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America’s East Coast Cities Are Sinking Under the Weight of Their Own Buildings, New Research Warns

Published: January 17, 2024
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The sunrise is seen from the Edge observation deck at Hudson Yards on the first day of spring on March 20, 2021 in New York City. (Image: Alexi Rosenfeld via Getty Images)

According to new research coming out of Virginia Tech and in collaboration with the U.S. Geological Survey, a number of East Coast cities are sinking at an alarming rate under the weight of their own buildings and in many cases as much as five millimeters per year. 

Major population centers, including New York City, Long Island, Baltimore, and Virginia Beach, and Norfolk, are experiencing rapid “subsidence,” or sinking land, increasing risks to roadways, rail lines, pipelines and building foundations, according to a study published on Jan. 2 in the Proceedings of the National Academies of Sciences. 

“In absolute terms, subsidence is a major threat worldwide and rapid urbanization of coastal zones leads to increased exposure of coastal communities and infrastructure. Beyond the direct impacts, subsidence in coastal zones is a major driver of current and future hazards, amplifying the impacts of climate change-driven global SLR,” the researchers wrote.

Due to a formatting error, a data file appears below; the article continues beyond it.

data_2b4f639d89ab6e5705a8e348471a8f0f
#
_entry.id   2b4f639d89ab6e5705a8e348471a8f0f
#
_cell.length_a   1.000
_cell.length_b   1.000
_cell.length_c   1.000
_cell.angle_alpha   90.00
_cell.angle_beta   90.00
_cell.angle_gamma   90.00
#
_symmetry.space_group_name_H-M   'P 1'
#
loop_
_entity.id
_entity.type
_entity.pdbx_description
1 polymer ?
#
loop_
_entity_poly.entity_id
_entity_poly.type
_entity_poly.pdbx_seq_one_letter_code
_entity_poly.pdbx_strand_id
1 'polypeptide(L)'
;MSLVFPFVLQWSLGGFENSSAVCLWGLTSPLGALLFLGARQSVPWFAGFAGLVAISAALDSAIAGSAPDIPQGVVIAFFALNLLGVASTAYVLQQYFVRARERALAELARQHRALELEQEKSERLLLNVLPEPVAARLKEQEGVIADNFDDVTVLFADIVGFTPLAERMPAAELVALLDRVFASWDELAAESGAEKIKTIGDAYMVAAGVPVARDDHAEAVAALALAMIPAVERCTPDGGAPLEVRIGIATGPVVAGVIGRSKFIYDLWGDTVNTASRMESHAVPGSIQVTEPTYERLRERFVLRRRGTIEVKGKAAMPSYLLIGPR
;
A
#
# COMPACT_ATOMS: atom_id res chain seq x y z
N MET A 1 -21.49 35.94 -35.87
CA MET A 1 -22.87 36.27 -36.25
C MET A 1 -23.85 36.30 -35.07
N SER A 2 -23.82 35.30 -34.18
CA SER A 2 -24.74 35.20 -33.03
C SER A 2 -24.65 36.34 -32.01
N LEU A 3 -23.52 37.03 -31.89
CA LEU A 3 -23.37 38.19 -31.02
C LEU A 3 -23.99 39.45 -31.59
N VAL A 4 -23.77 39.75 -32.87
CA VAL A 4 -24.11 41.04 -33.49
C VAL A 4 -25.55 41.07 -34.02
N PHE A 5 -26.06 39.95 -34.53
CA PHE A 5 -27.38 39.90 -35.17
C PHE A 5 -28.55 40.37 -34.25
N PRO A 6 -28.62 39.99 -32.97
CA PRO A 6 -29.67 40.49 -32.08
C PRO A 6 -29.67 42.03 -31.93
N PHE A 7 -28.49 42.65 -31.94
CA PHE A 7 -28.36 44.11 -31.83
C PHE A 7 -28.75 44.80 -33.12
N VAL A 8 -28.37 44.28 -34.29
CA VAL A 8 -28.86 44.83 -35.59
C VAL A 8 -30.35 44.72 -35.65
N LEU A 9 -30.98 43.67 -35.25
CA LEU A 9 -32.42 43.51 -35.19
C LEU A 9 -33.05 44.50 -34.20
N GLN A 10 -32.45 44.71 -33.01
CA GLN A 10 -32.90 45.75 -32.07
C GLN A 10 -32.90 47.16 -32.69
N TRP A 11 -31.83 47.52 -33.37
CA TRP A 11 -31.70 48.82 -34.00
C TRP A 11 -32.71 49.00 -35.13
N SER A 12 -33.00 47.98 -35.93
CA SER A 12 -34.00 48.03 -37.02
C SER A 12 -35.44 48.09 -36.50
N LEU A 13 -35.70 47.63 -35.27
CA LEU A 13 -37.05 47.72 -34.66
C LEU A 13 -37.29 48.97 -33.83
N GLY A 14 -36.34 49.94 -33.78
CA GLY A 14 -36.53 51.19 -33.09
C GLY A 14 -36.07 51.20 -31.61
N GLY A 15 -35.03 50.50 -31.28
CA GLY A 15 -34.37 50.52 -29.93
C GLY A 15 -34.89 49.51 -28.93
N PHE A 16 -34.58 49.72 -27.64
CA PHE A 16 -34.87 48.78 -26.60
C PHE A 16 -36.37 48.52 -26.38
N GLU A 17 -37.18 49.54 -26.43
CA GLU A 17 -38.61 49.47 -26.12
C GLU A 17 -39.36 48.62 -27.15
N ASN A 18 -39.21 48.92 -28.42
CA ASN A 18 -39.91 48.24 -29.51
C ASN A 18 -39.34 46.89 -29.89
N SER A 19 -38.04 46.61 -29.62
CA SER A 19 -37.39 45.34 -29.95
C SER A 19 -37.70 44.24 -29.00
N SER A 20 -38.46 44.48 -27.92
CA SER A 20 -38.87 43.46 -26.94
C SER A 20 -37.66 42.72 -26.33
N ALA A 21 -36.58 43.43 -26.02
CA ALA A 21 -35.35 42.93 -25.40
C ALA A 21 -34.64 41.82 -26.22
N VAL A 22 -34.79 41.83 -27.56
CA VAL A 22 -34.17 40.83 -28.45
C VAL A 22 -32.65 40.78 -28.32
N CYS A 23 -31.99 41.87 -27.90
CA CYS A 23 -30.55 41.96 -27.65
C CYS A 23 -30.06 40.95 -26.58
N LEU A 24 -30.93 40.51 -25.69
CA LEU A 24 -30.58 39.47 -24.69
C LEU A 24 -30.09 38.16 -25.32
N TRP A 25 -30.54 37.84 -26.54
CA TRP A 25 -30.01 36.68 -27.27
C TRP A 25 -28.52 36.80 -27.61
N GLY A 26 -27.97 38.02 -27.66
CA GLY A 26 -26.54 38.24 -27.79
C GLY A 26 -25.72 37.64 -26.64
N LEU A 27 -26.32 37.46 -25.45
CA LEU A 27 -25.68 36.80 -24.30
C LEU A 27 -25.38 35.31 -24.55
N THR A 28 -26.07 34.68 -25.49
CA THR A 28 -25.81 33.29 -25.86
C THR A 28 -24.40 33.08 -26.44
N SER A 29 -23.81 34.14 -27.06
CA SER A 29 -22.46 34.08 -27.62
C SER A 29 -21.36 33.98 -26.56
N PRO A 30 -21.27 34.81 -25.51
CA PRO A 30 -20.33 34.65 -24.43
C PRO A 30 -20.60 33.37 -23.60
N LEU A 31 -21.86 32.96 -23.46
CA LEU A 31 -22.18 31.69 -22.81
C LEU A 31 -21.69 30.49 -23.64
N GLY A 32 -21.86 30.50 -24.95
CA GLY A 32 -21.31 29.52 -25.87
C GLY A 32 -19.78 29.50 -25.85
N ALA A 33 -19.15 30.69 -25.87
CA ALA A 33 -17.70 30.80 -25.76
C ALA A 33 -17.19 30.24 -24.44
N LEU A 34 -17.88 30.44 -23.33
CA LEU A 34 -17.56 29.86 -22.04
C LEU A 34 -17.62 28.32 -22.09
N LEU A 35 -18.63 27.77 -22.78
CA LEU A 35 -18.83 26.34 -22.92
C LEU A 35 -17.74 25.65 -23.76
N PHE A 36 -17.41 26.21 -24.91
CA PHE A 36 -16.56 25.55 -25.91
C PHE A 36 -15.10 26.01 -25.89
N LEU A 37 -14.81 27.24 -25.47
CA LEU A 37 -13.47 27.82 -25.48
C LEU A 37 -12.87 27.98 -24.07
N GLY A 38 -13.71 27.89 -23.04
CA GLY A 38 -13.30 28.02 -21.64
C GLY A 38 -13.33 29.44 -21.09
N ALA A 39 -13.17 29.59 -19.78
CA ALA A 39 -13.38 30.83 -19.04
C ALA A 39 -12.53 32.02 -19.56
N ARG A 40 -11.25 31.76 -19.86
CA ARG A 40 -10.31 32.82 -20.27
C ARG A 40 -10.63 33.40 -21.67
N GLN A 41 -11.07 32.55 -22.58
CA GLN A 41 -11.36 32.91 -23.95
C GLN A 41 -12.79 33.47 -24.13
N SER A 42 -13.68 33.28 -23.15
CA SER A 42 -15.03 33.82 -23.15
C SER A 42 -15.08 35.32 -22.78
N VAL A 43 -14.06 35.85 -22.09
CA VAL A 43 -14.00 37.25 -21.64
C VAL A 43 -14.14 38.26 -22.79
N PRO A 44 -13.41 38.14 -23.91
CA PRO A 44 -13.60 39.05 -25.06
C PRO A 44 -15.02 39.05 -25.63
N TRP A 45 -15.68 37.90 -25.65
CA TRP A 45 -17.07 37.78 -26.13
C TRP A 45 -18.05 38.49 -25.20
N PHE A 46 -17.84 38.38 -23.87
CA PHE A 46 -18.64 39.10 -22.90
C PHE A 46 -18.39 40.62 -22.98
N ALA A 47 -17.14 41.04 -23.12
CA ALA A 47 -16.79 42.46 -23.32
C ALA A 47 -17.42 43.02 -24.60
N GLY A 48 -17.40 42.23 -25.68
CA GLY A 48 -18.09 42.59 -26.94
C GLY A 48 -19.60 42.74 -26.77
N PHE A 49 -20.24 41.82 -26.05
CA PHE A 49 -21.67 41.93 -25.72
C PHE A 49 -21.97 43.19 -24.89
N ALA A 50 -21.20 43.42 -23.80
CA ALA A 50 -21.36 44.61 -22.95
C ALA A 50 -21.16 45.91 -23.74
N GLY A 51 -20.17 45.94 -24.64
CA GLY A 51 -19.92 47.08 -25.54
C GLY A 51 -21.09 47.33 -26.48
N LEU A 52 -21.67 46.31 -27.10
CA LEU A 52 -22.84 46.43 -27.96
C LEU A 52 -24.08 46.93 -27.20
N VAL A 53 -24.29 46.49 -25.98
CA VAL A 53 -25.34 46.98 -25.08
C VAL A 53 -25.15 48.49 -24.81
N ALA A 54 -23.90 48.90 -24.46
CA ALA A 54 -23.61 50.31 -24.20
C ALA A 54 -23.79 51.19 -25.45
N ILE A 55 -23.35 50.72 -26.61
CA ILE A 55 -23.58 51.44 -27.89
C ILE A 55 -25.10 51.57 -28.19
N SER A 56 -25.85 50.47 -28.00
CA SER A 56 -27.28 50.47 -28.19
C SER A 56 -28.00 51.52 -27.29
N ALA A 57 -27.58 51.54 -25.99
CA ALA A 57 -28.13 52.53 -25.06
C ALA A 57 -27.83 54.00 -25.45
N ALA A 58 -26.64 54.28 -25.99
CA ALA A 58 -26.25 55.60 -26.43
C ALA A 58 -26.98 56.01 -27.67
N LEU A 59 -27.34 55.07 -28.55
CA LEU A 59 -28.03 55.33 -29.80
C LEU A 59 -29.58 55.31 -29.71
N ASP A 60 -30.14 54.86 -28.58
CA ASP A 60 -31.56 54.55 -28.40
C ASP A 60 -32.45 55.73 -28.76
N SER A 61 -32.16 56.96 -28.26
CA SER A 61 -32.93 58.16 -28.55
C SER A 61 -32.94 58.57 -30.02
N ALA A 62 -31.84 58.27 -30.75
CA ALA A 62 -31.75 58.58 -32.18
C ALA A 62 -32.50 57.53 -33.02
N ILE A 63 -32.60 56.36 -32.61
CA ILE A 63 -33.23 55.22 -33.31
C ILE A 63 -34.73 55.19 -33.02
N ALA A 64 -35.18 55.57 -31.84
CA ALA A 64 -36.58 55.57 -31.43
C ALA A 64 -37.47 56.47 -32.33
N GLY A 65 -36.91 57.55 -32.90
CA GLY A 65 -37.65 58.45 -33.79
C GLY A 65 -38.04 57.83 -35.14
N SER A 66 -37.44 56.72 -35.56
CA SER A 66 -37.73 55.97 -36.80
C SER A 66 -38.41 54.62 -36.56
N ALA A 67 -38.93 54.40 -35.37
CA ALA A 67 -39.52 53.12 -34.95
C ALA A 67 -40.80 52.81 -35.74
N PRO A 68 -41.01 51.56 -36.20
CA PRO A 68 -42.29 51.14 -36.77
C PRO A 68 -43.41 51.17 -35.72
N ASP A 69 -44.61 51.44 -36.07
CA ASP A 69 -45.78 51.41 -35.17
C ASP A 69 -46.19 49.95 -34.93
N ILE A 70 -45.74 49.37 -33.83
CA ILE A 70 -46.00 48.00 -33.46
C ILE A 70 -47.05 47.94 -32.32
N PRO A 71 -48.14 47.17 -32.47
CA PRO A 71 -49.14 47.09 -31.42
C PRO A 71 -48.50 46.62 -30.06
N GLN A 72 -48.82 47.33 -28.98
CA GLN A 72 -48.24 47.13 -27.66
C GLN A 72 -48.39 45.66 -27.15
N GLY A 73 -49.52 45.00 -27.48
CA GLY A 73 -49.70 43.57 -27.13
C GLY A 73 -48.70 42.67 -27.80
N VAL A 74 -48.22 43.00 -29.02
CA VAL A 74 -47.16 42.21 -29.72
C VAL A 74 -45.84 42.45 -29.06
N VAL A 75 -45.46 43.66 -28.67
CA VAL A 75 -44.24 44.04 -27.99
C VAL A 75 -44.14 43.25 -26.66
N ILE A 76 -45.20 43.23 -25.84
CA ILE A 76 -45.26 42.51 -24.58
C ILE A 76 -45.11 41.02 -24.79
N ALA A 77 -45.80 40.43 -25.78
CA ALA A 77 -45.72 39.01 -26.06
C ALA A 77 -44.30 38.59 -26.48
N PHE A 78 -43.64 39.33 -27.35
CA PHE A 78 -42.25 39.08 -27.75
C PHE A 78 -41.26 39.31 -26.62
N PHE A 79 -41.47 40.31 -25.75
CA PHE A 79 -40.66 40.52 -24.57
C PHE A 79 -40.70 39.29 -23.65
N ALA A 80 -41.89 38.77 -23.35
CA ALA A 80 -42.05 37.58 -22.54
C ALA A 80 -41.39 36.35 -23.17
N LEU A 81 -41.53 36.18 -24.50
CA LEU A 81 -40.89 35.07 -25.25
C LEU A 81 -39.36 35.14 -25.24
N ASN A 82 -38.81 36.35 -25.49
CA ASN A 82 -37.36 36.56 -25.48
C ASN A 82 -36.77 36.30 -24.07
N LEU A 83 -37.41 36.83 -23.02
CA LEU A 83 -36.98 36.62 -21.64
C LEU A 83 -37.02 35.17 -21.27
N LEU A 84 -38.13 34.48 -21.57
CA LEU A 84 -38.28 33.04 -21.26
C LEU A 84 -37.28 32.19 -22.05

While the study found that some areas along America’s East Coast are sinking at a rate of five millimeters per year, many other communities are experiencing subsidence of around two millimeters per year. 

The study says that more than 1,400 miles of land along the East Coast is sinking at a rate of more than five millimeters annually, outpacing the estimated rate of global sea level rise by more than four millimeters. 

The lead author of the study, Leonard Ohenhen, said the findings “should cause concern” and that the subsidence could potentially impact upwards of two million people and 800,000 properties along the East Coast.

“For example, significant areas of critical infrastructure in New York, including JFK and LaGuardia airports and [their] runways, along with the railway systems, are affected by subsidence rates exceeding 2 millimeters per year,”  Ohenhen told the NY Post.

Other research, published last September by the National Aeronautics and Space Administration (NASA) indicates that areas around LGA and Ashe Stadium have sunk between 3.7 and 4.6 millimeters per year between 2016 and 2023. 


Impacts already noticed

While the study shines a light on potential future hazards, the impacts of subsidence are already being felt in a number of East Coast communities. 

Increased flooding, in addition to intense storm and hurricane surges are already impacting coastal regions.

For example, last week’s nor’easter resulted in a devastating amount of flood waters in coastal areas, including Long Island and Connecticut, all of which were made worse due to subsidence.

Klaus Jacob, a professor emeritus at Columbia University’s Lamont-Doherty Earth Observatory, told the NY Post that much of the East Coast is at “extreme risk.”

“Long Island, Staten Island, Brooklyn, Queens, The Bronx, you name it,” he said, adding that, “The Hudson Valley all the way up to Troy … I would say anything at elevation 20 [feet above sea level] and below is an extreme risk. There’s a marginal risk for elevations between 20 and 30 feet.”

Jacob believes that New York City, especially downtown Manhattan, “will need to convert itself into a modern Venice within the next century,” the NY Post reported.

“If we want to keep skyscrapers and other buildings functioning, they will need to become mini islands that are standing in the water,” Jacobs added.